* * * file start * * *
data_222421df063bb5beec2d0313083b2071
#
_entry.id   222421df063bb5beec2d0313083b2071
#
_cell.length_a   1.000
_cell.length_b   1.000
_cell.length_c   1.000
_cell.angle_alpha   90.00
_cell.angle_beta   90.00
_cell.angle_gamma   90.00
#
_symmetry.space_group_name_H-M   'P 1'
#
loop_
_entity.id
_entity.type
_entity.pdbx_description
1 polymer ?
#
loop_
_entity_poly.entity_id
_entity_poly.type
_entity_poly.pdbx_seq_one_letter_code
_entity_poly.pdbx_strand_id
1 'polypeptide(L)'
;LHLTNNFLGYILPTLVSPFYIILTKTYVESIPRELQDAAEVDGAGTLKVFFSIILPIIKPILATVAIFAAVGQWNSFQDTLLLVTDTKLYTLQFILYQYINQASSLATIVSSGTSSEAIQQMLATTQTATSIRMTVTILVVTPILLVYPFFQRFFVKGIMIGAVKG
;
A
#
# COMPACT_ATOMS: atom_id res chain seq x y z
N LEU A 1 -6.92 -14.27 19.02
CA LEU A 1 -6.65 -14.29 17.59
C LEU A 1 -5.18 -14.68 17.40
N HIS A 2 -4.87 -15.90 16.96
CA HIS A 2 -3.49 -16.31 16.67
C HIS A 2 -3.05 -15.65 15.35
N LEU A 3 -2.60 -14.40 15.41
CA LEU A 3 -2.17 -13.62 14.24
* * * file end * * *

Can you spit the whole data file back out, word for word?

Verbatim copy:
data_222421df063bb5beec2d0313083b2071
#
_entry.id   222421df063bb5beec2d0313083b2071
#
_cell.length_a   1.000
_cell.length_b   1.000
_cell.length_c   1.000
_cell.angle_alpha   90.00
_cell.angle_beta   90.00
_cell.angle_gamma   90.00
#
_symmetry.space_group_name_H-M   'P 1'
#
loop_
_entity.id
_entity.type
_entity.pdbx_description
1 polymer ?
#
loop_
_entity_poly.entity_id
_entity_poly.type
_entity_poly.pdbx_seq_one_letter_code
_entity_poly.pdbx_strand_id
1 'polypeptide(L)'
;LHLTNNFLGYILPTLVSPFYIILTKTYVESIPRELQDAAEVDGAGTLKVFFSIILPIIKPILATVAIFAAVGQWNSFQDTLLLVTDTKLYTLQFILYQYINQASSLATIVSSGTSSEAIQQMLATTQTATSIRMTVTILVVTPILLVYPFFQRFFVKGIMIGAVKG
;
A
#
# COMPACT_ATOMS: atom_id res chain seq x y z
N LEU A 1 -6.92 -14.27 19.02
CA LEU A 1 -6.65 -14.29 17.59
C LEU A 1 -5.18 -14.68 17.40
N HIS A 2 -4.87 -15.90 16.96
CA HIS A 2 -3.49 -16.31 16.67
C HIS A 2 -3.05 -15.65 15.35
N LEU A 3 -2.60 -14.40 15.41
CA LEU A 3 -2.17 -13.62 14.24